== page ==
* As a Hadoop data node (using the Cloudera plugin). More plugins to follows post-GA. Going with this approach means you can de-couple compute from storage, so you are not having to add storage that is embedded in your computes nodes, each time you add compute (whether you need the storage or not). And vice versa.
* via the FLOOD API, so you can make calls directly from your app.
PS: I hate the phrase "game changing". Pet peeve I guess.
Kudos to EMC for getting DSSD to work. Questions remain about the non-standard connectivity: From my own experience at IBM working with low-latency attach ("CAPI" = cache coherent memory mapping), EMC will need to offer custom-designed applications with it to sell DSSD in sufficient quantities. Hadoop is a low-hanging fruit from a technical point of view, Spark would be more challenging.
DSSD attachment is a bit like CAPI attachment for the bare IBM FlashSystem (to Anonymous Coward -2: Yes you can also have FlashSystems without SVC code layer and without FC, 90 ms latency)... It's exotic. Any SAN data center will look for FC-compatibility, with InfiniBand covering special requirements. DSSD, CAPI and clones remain a scientists playground - unless you can offer the integrated cluster appliance with it. Also you'll need to make every integrated application aware of memory-mapped storage instead of volume-mapped storage.
But then the discussion is different: A NoSQL Flash appliance like IBM's "Data Engine for NoSQL" - or potential future EMC integrated devices - will NOT compete with storage. Instead they will compete with "in-memory" databases, the most popular deployment model for low-latency analytics. And the break-even point is not at one or two servers, considering the hefty price of DSSD gear and non-standard hardware. For reference, we designed the 4U-high IBM Data Engine for NoSQL to compete with 24 generic x86 servers running in-memory NoSQL (40+TB). That's not commonplace yet, even for Apache Spark. And it's more a discussion about energy cost versus deployment agility.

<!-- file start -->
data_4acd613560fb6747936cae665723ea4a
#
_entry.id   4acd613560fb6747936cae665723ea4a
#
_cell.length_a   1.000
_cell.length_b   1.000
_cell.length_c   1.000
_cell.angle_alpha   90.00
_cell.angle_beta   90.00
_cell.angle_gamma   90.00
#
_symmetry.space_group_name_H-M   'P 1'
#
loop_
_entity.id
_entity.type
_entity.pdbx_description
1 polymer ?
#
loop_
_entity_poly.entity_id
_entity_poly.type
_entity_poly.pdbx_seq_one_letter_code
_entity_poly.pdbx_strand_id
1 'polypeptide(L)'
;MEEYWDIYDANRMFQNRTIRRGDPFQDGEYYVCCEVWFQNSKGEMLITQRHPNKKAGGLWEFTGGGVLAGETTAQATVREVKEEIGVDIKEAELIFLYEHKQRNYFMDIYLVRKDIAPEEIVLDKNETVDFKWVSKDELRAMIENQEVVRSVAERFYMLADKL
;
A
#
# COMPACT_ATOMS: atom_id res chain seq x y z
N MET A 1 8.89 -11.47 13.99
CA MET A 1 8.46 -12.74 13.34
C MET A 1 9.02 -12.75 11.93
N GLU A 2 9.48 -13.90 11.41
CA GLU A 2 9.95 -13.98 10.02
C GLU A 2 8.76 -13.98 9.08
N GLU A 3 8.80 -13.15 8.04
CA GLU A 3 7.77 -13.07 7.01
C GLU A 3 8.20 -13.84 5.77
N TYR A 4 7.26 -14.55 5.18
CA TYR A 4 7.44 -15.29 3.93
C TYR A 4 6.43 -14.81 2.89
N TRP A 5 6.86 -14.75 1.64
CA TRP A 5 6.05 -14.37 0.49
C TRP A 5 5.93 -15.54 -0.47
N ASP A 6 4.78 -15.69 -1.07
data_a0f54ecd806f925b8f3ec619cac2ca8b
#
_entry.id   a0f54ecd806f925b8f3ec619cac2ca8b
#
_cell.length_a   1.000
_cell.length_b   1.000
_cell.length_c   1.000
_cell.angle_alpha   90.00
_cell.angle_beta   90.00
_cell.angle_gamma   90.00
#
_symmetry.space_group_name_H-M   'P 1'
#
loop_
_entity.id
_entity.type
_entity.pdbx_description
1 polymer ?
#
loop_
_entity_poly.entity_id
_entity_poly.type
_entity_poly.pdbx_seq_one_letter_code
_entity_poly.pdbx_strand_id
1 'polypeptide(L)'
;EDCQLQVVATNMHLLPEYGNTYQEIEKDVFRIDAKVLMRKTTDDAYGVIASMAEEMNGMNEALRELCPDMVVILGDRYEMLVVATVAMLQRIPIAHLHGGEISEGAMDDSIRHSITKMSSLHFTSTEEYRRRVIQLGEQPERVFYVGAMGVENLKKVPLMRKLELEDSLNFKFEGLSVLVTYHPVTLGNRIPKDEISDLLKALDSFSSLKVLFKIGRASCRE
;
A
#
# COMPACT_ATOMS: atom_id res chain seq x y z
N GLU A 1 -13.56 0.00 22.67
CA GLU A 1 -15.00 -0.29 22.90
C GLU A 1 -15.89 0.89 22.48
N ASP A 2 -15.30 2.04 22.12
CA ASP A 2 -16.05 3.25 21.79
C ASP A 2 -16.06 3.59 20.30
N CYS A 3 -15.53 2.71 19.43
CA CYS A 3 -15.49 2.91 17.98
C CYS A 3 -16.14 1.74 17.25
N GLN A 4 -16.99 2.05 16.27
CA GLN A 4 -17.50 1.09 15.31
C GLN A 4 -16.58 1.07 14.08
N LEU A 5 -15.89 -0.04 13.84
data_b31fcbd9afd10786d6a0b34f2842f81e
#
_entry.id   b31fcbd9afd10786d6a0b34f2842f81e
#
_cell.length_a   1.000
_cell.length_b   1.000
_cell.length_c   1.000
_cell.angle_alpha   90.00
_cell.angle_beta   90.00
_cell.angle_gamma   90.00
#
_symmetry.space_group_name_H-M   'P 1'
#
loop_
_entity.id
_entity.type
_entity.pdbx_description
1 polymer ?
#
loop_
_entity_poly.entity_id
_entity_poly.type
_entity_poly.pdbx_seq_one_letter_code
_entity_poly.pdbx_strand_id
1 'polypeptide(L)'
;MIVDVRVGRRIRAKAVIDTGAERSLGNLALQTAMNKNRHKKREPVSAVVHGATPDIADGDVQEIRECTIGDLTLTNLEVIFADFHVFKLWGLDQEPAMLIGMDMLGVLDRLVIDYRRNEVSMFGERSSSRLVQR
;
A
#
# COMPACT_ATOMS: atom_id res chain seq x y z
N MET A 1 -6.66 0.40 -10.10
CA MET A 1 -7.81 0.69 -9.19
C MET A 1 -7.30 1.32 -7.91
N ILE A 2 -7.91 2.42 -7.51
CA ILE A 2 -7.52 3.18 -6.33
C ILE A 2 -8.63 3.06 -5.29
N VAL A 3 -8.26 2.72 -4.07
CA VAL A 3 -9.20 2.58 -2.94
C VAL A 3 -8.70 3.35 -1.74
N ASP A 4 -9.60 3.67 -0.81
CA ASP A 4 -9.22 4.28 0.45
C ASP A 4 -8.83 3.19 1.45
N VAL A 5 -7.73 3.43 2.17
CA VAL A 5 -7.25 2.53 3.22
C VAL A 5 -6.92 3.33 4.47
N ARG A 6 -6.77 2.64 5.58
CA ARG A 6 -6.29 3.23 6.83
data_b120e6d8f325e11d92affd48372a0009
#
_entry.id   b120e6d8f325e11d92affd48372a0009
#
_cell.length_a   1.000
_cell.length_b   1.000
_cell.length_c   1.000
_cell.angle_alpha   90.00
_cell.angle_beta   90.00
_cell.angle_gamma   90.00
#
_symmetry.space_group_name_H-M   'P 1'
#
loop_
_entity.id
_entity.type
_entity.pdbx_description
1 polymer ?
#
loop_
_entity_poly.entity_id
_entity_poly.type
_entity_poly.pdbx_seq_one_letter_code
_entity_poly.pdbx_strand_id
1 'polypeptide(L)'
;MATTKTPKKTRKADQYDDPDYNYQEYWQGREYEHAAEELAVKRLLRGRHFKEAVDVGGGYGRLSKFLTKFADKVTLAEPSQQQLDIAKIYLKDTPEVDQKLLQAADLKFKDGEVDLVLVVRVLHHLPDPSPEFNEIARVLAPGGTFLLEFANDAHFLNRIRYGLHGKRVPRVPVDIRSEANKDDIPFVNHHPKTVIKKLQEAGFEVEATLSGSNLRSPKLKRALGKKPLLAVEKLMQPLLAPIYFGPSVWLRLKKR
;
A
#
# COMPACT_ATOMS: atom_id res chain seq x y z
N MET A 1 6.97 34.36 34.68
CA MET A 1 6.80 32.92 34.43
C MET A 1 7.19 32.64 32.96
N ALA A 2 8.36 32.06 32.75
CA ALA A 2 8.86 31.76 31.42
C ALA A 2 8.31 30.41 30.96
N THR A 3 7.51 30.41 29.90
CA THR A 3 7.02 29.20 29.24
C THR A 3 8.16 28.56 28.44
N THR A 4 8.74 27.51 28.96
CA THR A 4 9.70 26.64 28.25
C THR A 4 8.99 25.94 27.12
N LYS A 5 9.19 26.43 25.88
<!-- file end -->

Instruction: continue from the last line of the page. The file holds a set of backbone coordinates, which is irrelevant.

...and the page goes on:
My guess is that EMC will rather go the mass-market compatible way and insert DSSD into established storage products, replacing old bus technology in VMAX, XtremIO etc. Not a game changer, but a reasonable progress. It's just not ready yet.
PS. (to Anonymous Coward -2: call it "hampered" with layers of storage code, but that's market demand. Try to stay below 200 microseconds *including* snap/thin/mirroring/data reduction software; SVC is a good reference).
That's not where I was going. I'm not saying SVC is a bad product. It is actually an excellent product from an architectural perspective, v900 (Flash plus SVC) will easily outperform XtremIO or Pure. I think that is why this EMC product is coming out. They are trying to come up with something that can compete with FlashSystem's raw performance. I didn't mean hampered in terms of performance, that is the one thing that FlashSystem does really well. I meant hampered in the market because SVC's functionality is legacy. Old snap model, little ISV integration, no integrated snap management, limits in snap counts per pair. No dedupe. Slap something like Tintri's functionality in SVC and keep everything else the same, it would be the hottest storage system on the market. It is more a comment of frustration. Update SVC's storage stack and you're great.
No V9000 will not easily outperform Pure or Xtremio. Depends on the workload. FS900 does not compete with the D5. The two should not be compared unless you have what EMC is pitching this thing for--- large active datasets that are always hammered. This thing was made for applications like the shit in the snowden leak. You know, "capture everything and analyze everything in near real time" applications. This is also extremely useful in the financial world and also AI. This type of tech will change the datacenter as much as Flash on SANs has. On the high end. And use of high end applications will grow. Eliminating the network does present some issues but they can be worked around. There's probably long going to be a market for SAN storage for stupid things like monolithic websites and sharepoint and photos and docs and payroll databases and crap but the world is moving to automation and AI and instant analytics. It may take a little while but it's already happening.
The way this will be sold is strategically. As I've already said and others have said, it will require specific architecture to take advantage of the tech. These large programs and $500B companies are ready. Trust me, when your organization is large or powerful enough, like a mountain generates its own weather, it generates its own economy and technological ecosystem.